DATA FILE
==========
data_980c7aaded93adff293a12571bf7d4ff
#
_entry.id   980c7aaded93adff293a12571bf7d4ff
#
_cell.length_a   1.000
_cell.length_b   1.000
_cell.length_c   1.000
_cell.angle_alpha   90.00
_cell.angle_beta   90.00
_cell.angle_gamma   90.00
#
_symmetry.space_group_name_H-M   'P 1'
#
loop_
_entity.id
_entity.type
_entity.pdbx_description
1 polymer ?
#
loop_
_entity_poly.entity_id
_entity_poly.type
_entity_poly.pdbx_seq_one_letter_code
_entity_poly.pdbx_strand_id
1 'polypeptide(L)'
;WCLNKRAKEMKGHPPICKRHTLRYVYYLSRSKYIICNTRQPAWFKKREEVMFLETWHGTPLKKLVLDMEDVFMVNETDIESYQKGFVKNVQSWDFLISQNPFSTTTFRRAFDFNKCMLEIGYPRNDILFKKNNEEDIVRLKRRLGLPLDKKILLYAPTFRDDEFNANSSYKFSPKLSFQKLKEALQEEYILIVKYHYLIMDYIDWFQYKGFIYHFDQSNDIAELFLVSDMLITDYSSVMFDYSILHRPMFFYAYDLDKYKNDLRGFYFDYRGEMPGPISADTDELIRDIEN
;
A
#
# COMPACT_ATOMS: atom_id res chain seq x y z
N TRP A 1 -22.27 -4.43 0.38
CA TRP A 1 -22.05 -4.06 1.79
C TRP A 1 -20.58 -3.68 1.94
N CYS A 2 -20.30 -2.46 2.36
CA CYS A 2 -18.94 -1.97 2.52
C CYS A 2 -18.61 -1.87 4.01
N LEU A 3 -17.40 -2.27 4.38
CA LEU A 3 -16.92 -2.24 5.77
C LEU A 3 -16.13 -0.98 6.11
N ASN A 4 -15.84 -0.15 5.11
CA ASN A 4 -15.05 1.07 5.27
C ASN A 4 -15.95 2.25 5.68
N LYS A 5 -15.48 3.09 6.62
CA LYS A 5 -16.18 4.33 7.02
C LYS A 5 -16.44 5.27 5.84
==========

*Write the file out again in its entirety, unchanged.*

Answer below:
data_980c7aaded93adff293a12571bf7d4ff
#
_entry.id   980c7aaded93adff293a12571bf7d4ff
#
_cell.length_a   1.000
_cell.length_b   1.000
_cell.length_c   1.000
_cell.angle_alpha   90.00
_cell.angle_beta   90.00
_cell.angle_gamma   90.00
#
_symmetry.space_group_name_H-M   'P 1'
#
loop_
_entity.id
_entity.type
_entity.pdbx_description
1 polymer ?
#
loop_
_entity_poly.entity_id
_entity_poly.type
_entity_poly.pdbx_seq_one_letter_code
_entity_poly.pdbx_strand_id
1 'polypeptide(L)'
;WCLNKRAKEMKGHPPICKRHTLRYVYYLSRSKYIICNTRQPAWFKKREEVMFLETWHGTPLKKLVLDMEDVFMVNETDIESYQKGFVKNVQSWDFLISQNPFSTTTFRRAFDFNKCMLEIGYPRNDILFKKNNEEDIVRLKRRLGLPLDKKILLYAPTFRDDEFNANSSYKFSPKLSFQKLKEALQEEYILIVKYHYLIMDYIDWFQYKGFIYHFDQSNDIAELFLVSDMLITDYSSVMFDYSILHRPMFFYAYDLDKYKNDLRGFYFDYRGEMPGPISADTDELIRDIEN
;
A
#
# COMPACT_ATOMS: atom_id res chain seq x y z
N TRP A 1 -22.27 -4.43 0.38
CA TRP A 1 -22.05 -4.06 1.79
C TRP A 1 -20.58 -3.68 1.94
N CYS A 2 -20.30 -2.46 2.36
CA CYS A 2 -18.94 -1.97 2.52
C CYS A 2 -18.61 -1.87 4.01
N LEU A 3 -17.40 -2.27 4.38
CA LEU A 3 -16.92 -2.24 5.77
C LEU A 3 -16.13 -0.98 6.11
N ASN A 4 -15.84 -0.15 5.11
CA ASN A 4 -15.05 1.07 5.27
C ASN A 4 -15.95 2.25 5.68
N LYS A 5 -15.48 3.09 6.62
CA LYS A 5 -16.18 4.33 7.02
C LYS A 5 -16.44 5.27 5.84